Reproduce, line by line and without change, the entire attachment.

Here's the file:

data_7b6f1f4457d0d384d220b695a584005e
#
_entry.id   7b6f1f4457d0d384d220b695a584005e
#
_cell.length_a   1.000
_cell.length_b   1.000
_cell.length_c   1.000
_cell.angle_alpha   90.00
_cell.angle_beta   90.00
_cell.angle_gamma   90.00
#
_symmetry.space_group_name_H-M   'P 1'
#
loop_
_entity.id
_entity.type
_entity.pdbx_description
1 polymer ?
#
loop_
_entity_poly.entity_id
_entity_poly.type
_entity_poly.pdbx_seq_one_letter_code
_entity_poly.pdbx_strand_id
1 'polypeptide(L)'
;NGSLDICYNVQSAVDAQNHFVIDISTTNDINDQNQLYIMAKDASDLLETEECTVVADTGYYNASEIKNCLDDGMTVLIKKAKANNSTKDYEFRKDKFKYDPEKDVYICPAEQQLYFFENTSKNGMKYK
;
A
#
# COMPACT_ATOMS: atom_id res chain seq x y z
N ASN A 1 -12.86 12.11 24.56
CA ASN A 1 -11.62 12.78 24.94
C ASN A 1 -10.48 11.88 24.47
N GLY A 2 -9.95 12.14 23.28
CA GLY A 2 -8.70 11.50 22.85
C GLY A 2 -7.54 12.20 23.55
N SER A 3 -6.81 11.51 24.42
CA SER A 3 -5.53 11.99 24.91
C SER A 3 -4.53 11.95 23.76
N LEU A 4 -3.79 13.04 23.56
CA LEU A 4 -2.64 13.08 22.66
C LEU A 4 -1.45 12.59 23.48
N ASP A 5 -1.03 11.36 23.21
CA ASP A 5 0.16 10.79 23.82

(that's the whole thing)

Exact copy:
data_7b6f1f4457d0d384d220b695a584005e
#
_entry.id   7b6f1f4457d0d384d220b695a584005e
#
_cell.length_a   1.000
_cell.length_b   1.000
_cell.length_c   1.000
_cell.angle_alpha   90.00
_cell.angle_beta   90.00
_cell.angle_gamma   90.00
#
_symmetry.space_group_name_H-M   'P 1'
#
loop_
_entity.id
_entity.type
_entity.pdbx_description
1 polymer ?
#
loop_
_entity_poly.entity_id
_entity_poly.type
_entity_poly.pdbx_seq_one_letter_code
_entity_poly.pdbx_strand_id
1 'polypeptide(L)'
;NGSLDICYNVQSAVDAQNHFVIDISTTNDINDQNQLYIMAKDASDLLETEECTVVADTGYYNASEIKNCLDDGMTVLIKKAKANNSTKDYEFRKDKFKYDPEKDVYICPAEQQLYFFENTSKNGMKYK
;
A
#
# COMPACT_ATOMS: atom_id res chain seq x y z
N ASN A 1 -12.86 12.11 24.56
CA ASN A 1 -11.62 12.78 24.94
C ASN A 1 -10.48 11.88 24.47
N GLY A 2 -9.95 12.14 23.28
CA GLY A 2 -8.70 11.50 22.85
C GLY A 2 -7.54 12.20 23.55
N SER A 3 -6.81 11.51 24.42
CA SER A 3 -5.53 11.99 24.91
C SER A 3 -4.53 11.95 23.76
N LEU A 4 -3.79 13.04 23.56
CA LEU A 4 -2.64 13.08 22.66
C LEU A 4 -1.45 12.59 23.48
N ASP A 5 -1.03 11.36 23.21
CA ASP A 5 0.16 10.79 23.82